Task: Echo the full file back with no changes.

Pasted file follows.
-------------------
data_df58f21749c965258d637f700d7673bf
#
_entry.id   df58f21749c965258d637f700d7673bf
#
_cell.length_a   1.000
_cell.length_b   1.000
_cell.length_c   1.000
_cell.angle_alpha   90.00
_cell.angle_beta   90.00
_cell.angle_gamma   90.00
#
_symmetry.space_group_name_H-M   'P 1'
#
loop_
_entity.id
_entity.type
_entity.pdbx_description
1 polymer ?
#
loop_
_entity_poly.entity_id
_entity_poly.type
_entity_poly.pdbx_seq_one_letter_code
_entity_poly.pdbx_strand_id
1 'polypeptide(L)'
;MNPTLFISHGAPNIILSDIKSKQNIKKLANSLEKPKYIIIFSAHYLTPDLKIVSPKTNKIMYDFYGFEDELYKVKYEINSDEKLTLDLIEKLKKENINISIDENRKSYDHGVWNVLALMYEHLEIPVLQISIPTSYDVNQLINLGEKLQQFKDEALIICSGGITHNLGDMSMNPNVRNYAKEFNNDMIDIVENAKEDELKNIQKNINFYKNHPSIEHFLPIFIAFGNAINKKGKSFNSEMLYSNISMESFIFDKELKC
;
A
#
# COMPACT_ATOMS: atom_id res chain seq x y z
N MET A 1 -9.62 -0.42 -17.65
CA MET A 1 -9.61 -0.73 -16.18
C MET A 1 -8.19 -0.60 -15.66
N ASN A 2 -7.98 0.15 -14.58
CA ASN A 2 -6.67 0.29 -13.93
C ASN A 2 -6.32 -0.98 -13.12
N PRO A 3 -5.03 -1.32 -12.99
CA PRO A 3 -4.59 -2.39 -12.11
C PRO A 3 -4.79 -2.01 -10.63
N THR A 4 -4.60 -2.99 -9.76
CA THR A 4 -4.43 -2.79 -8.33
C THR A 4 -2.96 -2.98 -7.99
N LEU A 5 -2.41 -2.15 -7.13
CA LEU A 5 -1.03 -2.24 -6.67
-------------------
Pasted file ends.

data_df58f21749c965258d637f700d7673bf
#
_entry.id   df58f21749c965258d637f700d7673bf
#
_cell.length_a   1.000
_cell.length_b   1.000
_cell.length_c   1.000
_cell.angle_alpha   90.00
_cell.angle_beta   90.00
_cell.angle_gamma   90.00
#
_symmetry.space_group_name_H-M   'P 1'
#
loop_
_entity.id
_entity.type
_entity.pdbx_description
1 polymer ?
#
loop_
_entity_poly.entity_id
_entity_poly.type
_entity_poly.pdbx_seq_one_letter_code
_entity_poly.pdbx_strand_id
1 'polypeptide(L)'
;MNPTLFISHGAPNIILSDIKSKQNIKKLANSLEKPKYIIIFSAHYLTPDLKIVSPKTNKIMYDFYGFEDELYKVKYEINSDEKLTLDLIEKLKKENINISIDENRKSYDHGVWNVLALMYEHLEIPVLQISIPTSYDVNQLINLGEKLQQFKDEALIICSGGITHNLGDMSMNPNVRNYAKEFNNDMIDIVENAKEDELKNIQKNINFYKNHPSIEHFLPIFIAFGNAINKKGKSFNSEMLYSNISMESFIFDKELKC
;
A
#
# COMPACT_ATOMS: atom_id res chain seq x y z
N MET A 1 -9.62 -0.42 -17.65
CA MET A 1 -9.61 -0.73 -16.18
C MET A 1 -8.19 -0.60 -15.66
N ASN A 2 -7.98 0.15 -14.58
CA ASN A 2 -6.67 0.29 -13.93
C ASN A 2 -6.32 -0.98 -13.12
N PRO A 3 -5.03 -1.32 -12.99
CA PRO A 3 -4.59 -2.39 -12.11
C PRO A 3 -4.79 -2.01 -10.63
N THR A 4 -4.60 -2.99 -9.76
CA THR A 4 -4.43 -2.79 -8.33
C THR A 4 -2.96 -2.98 -7.99
N LEU A 5 -2.41 -2.15 -7.13
CA LEU A 5 -1.03 -2.24 -6.67